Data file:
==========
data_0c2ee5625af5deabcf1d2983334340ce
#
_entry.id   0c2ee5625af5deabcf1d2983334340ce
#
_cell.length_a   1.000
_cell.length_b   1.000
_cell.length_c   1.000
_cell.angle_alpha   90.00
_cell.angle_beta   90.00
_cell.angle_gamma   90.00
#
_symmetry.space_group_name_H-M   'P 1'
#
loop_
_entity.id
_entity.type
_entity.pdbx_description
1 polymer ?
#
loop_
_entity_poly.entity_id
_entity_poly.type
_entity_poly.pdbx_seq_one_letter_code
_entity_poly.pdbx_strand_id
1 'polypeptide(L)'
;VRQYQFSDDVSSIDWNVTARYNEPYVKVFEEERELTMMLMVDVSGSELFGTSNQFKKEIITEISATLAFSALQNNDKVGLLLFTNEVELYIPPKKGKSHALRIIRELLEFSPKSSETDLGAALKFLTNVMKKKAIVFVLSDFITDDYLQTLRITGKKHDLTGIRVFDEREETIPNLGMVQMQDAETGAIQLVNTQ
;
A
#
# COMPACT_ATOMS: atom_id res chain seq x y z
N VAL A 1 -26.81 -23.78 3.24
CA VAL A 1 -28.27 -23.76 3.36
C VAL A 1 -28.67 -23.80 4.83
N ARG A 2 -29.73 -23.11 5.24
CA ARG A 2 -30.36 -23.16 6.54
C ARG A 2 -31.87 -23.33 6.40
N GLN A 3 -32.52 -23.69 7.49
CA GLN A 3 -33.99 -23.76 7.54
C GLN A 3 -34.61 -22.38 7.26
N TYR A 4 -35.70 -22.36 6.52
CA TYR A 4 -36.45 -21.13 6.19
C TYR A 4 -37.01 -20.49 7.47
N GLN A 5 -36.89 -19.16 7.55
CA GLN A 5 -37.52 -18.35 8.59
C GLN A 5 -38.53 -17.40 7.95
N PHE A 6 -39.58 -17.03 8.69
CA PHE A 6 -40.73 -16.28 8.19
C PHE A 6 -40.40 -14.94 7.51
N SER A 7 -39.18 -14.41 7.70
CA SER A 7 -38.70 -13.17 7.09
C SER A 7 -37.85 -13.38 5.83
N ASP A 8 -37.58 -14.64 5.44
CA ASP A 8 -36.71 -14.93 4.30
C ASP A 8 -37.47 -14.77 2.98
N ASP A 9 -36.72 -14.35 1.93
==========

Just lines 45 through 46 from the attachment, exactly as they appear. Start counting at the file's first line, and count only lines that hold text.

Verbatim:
C GLN A 5 -38.53 -17.40 7.95
N PHE A 6 -39.58 -17.03 8.69